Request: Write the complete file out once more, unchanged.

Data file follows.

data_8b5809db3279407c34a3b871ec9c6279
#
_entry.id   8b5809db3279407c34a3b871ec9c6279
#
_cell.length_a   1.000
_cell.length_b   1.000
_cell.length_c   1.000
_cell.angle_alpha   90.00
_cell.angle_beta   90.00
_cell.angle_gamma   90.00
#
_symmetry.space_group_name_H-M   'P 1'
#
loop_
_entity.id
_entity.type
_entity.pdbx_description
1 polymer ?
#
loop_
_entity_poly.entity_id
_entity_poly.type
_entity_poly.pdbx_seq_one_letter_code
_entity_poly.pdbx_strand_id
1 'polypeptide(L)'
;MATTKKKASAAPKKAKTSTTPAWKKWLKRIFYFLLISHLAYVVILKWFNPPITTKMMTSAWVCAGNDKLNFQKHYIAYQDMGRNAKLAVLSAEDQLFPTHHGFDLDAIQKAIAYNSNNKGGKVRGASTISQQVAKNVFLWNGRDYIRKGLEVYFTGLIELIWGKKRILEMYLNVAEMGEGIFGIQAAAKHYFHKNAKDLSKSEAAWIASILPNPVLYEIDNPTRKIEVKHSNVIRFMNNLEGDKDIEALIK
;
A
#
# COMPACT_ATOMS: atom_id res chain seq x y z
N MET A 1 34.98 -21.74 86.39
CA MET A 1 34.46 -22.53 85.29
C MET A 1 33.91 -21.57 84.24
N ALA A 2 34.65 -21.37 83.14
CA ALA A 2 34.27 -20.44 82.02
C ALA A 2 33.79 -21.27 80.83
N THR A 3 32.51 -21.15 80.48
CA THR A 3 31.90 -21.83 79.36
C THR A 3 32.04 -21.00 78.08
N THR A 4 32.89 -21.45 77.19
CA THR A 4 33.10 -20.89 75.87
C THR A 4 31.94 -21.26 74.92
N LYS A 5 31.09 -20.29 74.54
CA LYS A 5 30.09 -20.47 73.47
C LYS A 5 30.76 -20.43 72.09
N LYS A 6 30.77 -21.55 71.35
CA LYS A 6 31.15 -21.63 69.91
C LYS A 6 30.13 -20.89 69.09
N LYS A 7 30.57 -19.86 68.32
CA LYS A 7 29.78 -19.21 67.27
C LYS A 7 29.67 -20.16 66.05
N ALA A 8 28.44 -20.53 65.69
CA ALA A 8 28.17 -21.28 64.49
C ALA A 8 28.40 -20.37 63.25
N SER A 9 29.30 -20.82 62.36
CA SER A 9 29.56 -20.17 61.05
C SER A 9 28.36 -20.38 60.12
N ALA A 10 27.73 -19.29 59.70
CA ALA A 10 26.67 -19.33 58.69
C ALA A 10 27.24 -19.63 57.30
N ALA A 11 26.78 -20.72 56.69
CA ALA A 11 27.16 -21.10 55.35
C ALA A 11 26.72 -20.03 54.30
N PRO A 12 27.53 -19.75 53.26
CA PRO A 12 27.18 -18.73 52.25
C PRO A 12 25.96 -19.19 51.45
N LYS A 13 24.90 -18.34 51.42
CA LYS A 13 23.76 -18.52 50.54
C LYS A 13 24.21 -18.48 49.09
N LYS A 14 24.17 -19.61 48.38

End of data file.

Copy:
data_8b5809db3279407c34a3b871ec9c6279
#
_entry.id   8b5809db3279407c34a3b871ec9c6279
#
_cell.length_a   1.000
_cell.length_b   1.000
_cell.length_c   1.000
_cell.angle_alpha   90.00
_cell.angle_beta   90.00
_cell.angle_gamma   90.00
#
_symmetry.space_group_name_H-M   'P 1'
#
loop_
_entity.id
_entity.type
_entity.pdbx_description
1 polymer ?
#
loop_
_entity_poly.entity_id
_entity_poly.type
_entity_poly.pdbx_seq_one_letter_code
_entity_poly.pdbx_strand_id
1 'polypeptide(L)'
;MATTKKKASAAPKKAKTSTTPAWKKWLKRIFYFLLISHLAYVVILKWFNPPITTKMMTSAWVCAGNDKLNFQKHYIAYQDMGRNAKLAVLSAEDQLFPTHHGFDLDAIQKAIAYNSNNKGGKVRGASTISQQVAKNVFLWNGRDYIRKGLEVYFTGLIELIWGKKRILEMYLNVAEMGEGIFGIQAAAKHYFHKNAKDLSKSEAAWIASILPNPVLYEIDNPTRKIEVKHSNVIRFMNNLEGDKDIEALIK
;
A
#
# COMPACT_ATOMS: atom_id res chain seq x y z
N MET A 1 34.98 -21.74 86.39
CA MET A 1 34.46 -22.53 85.29
C MET A 1 33.91 -21.57 84.24
N ALA A 2 34.65 -21.37 83.14
CA ALA A 2 34.27 -20.44 82.02
C ALA A 2 33.79 -21.27 80.83
N THR A 3 32.51 -21.15 80.48
CA THR A 3 31.90 -21.83 79.36
C THR A 3 32.04 -21.00 78.08
N THR A 4 32.89 -21.45 77.19
CA THR A 4 33.10 -20.89 75.87
C THR A 4 31.94 -21.26 74.92
N LYS A 5 31.09 -20.29 74.54
CA LYS A 5 30.09 -20.47 73.47
C LYS A 5 30.76 -20.43 72.09
N LYS A 6 30.77 -21.55 71.35
CA LYS A 6 31.15 -21.63 69.91
C LYS A 6 30.13 -20.89 69.09
N LYS A 7 30.57 -19.86 68.32
CA LYS A 7 29.78 -19.21 67.27
C LYS A 7 29.67 -20.16 66.05
N ALA A 8 28.44 -20.53 65.69
CA ALA A 8 28.17 -21.28 64.49
C ALA A 8 28.40 -20.37 63.25
N SER A 9 29.30 -20.82 62.36
CA SER A 9 29.56 -20.17 61.05
C SER A 9 28.36 -20.38 60.12
N ALA A 10 27.73 -19.29 59.70
CA ALA A 10 26.67 -19.33 58.69
C ALA A 10 27.24 -19.63 57.30
N ALA A 11 26.78 -20.72 56.69
CA ALA A 11 27.16 -21.10 55.35
C ALA A 11 26.72 -20.03 54.30
N PRO A 12 27.53 -19.75 53.26
CA PRO A 12 27.18 -18.73 52.25
C PRO A 12 25.96 -19.19 51.45
N LYS A 13 24.90 -18.34 51.42
CA LYS A 13 23.76 -18.52 50.54
C LYS A 13 24.21 -18.48 49.09
N LYS A 14 24.17 -19.61 48.38